I bought a set of 4 Airtags for just under £100 in September, and they quickly erased the ‘Which bag did I leave my lanyard in?’ paranoia, that would often hit me just as I was about the fall asleep. I felt ridiculous spending so much on items to track things like keys, but I am glad I paid the upfront cost, as replacing the items would cost more than the Airtags. 


I can track the items on a map, but can also use the app to make the airtags beep, if they’re in range but I can’t see them. Additionally, if I lose one, by activating lost mode, they will alert anyone else with an iPhone who walks past them that they’re lost, and will also alert me to their location. They’ve already helped me find things in the house more times than I dare to count, but also helped me to find my car keys after they fell out of my pocket in the hospital corridors.

7) Noise-Cancelling Earplugs, Earbuds and Headphones

In my first ever post on this website, I said “I can’t sit near open windows, because even the sound of the breeze will distract me.”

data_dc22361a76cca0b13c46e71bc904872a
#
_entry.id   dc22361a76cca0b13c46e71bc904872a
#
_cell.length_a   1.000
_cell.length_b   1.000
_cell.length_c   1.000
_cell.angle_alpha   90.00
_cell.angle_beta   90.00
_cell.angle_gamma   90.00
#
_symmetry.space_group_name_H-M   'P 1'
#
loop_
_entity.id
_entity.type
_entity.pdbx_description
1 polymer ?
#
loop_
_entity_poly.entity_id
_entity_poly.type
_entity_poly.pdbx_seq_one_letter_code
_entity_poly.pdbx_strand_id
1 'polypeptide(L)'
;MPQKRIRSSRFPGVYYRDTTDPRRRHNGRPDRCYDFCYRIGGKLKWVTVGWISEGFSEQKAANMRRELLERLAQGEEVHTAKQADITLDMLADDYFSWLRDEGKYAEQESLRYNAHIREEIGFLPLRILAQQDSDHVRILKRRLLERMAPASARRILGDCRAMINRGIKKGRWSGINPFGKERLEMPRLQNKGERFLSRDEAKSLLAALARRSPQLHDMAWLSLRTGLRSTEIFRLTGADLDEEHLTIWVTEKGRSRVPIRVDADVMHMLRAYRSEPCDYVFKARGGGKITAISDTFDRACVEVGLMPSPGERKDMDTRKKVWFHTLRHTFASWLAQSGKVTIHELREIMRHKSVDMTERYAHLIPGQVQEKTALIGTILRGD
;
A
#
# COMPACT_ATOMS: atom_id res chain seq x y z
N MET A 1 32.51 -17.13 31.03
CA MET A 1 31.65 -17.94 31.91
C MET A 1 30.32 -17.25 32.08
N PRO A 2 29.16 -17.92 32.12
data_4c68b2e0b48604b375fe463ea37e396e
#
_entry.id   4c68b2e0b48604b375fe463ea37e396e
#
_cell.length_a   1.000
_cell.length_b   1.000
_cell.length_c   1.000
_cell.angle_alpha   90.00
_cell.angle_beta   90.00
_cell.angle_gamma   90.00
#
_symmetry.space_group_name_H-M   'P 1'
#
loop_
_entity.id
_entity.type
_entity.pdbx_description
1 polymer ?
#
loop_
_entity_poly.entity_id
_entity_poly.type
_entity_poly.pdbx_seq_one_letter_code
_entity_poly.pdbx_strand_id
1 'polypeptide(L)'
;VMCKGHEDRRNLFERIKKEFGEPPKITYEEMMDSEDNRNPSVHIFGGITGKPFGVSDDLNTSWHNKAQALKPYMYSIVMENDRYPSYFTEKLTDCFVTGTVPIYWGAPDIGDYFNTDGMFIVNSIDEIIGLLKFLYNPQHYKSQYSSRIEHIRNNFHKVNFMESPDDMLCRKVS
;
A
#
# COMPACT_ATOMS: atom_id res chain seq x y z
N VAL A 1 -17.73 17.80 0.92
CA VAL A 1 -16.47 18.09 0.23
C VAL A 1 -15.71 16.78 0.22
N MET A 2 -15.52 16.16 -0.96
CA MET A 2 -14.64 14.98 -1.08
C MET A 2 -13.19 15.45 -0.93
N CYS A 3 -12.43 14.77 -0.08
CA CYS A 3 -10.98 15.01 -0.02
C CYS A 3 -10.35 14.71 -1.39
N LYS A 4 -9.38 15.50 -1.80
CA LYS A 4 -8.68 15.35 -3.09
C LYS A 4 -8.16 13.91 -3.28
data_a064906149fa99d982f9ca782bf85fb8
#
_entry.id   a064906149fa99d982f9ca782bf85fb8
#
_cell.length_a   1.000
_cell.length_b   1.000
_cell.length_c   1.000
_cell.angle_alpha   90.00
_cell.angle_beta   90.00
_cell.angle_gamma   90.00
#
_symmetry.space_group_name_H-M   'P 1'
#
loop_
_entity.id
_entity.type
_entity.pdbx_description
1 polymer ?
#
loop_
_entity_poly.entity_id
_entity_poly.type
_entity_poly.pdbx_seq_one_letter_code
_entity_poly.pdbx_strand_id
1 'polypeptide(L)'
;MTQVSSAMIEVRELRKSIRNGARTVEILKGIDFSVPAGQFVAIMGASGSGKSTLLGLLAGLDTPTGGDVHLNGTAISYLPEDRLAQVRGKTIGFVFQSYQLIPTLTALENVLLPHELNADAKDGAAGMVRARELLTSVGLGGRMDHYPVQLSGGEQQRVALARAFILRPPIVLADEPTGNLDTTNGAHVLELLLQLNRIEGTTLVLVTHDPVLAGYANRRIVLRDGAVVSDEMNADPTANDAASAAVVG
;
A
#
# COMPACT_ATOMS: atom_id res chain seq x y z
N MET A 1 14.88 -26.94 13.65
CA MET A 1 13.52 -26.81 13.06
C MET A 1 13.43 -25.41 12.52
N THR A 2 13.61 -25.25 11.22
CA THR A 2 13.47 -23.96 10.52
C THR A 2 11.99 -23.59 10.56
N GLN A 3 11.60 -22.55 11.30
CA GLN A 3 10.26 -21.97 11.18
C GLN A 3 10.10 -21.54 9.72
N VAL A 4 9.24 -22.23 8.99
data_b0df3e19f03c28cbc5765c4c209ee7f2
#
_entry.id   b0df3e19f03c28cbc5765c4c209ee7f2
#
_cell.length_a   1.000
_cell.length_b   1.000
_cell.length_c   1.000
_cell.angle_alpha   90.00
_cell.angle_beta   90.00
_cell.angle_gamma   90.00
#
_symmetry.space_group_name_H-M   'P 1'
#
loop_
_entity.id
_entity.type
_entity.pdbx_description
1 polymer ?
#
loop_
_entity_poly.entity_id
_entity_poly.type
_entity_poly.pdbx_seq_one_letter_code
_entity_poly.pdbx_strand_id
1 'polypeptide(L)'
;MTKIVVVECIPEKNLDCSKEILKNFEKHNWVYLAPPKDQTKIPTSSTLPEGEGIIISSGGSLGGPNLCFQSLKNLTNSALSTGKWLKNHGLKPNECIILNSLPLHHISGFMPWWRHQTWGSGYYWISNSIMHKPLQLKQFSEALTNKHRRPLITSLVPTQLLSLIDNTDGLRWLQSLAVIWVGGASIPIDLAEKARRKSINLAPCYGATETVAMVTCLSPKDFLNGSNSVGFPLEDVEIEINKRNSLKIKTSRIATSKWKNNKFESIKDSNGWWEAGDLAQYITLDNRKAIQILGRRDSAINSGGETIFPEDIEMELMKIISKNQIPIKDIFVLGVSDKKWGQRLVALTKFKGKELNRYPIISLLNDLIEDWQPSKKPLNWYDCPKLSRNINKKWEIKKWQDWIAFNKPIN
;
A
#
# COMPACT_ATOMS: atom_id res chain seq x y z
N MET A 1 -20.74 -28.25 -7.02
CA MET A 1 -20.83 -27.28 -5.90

Guess what? This is still true.

Background noise is a massive issue for me, and the slightest sound or noise can make it really difficult for me to concentrate. As a result, I’ve collected several things to help me block out auditory distractions over the years, and these are my favourites that I use for different situations.

Listening to Music?

Noise-Cancelling Headphones

I use these over-ear headphones when I want to listen to music while I work. They block outside sound really well, but the quality of the music is also superb. They’re a bit too good at cancelling the noise when I’m out for a walk, and can be a bit too warm on my head at the gym, so I also have…

Walking & Workouts?

Wireless Earbuds